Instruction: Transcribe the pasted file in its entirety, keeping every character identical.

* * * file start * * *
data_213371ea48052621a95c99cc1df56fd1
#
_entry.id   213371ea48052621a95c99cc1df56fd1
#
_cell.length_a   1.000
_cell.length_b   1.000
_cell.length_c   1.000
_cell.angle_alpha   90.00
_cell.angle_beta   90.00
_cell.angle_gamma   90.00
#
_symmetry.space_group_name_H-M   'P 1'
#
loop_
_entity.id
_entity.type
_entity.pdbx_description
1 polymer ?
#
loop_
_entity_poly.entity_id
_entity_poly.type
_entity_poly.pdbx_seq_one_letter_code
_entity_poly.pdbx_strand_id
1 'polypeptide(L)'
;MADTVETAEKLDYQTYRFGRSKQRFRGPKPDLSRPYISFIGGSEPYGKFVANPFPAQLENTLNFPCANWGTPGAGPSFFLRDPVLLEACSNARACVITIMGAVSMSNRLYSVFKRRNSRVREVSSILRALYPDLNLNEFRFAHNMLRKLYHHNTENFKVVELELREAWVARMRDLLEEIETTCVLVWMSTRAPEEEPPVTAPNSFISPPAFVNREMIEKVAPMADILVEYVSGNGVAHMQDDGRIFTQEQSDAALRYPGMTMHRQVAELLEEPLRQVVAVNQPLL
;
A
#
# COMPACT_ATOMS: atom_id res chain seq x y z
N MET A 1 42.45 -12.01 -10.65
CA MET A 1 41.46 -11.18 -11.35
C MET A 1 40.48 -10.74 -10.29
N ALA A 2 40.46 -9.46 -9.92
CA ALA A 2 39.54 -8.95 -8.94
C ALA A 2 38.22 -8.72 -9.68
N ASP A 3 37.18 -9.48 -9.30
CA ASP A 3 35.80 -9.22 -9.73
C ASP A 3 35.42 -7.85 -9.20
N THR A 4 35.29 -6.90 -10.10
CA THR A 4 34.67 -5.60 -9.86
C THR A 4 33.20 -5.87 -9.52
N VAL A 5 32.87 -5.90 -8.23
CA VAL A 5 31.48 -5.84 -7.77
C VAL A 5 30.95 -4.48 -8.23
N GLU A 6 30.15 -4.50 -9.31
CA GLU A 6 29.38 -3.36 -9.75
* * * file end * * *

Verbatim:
data_213371ea48052621a95c99cc1df56fd1
#
_entry.id   213371ea48052621a95c99cc1df56fd1
#
_cell.length_a   1.000
_cell.length_b   1.000
_cell.length_c   1.000
_cell.angle_alpha   90.00
_cell.angle_beta   90.00
_cell.angle_gamma   90.00
#
_symmetry.space_group_name_H-M   'P 1'
#
loop_
_entity.id
_entity.type
_entity.pdbx_description
1 polymer ?
#
loop_
_entity_poly.entity_id
_entity_poly.type
_entity_poly.pdbx_seq_one_letter_code
_entity_poly.pdbx_strand_id
1 'polypeptide(L)'
;MADTVETAEKLDYQTYRFGRSKQRFRGPKPDLSRPYISFIGGSEPYGKFVANPFPAQLENTLNFPCANWGTPGAGPSFFLRDPVLLEACSNARACVITIMGAVSMSNRLYSVFKRRNSRVREVSSILRALYPDLNLNEFRFAHNMLRKLYHHNTENFKVVELELREAWVARMRDLLEEIETTCVLVWMSTRAPEEEPPVTAPNSFISPPAFVNREMIEKVAPMADILVEYVSGNGVAHMQDDGRIFTQEQSDAALRYPGMTMHRQVAELLEEPLRQVVAVNQPLL
;
A
#
# COMPACT_ATOMS: atom_id res chain seq x y z
N MET A 1 42.45 -12.01 -10.65
CA MET A 1 41.46 -11.18 -11.35
C MET A 1 40.48 -10.74 -10.29
N ALA A 2 40.46 -9.46 -9.92
CA ALA A 2 39.54 -8.95 -8.94
C ALA A 2 38.22 -8.72 -9.68
N ASP A 3 37.18 -9.48 -9.30
CA ASP A 3 35.80 -9.22 -9.73
C ASP A 3 35.42 -7.85 -9.20
N THR A 4 35.29 -6.90 -10.10
CA THR A 4 34.67 -5.60 -9.86
C THR A 4 33.20 -5.87 -9.52
N VAL A 5 32.87 -5.90 -8.23
CA VAL A 5 31.48 -5.84 -7.77
C VAL A 5 30.95 -4.48 -8.23
N GLU A 6 30.15 -4.50 -9.31
CA GLU A 6 29.38 -3.36 -9.75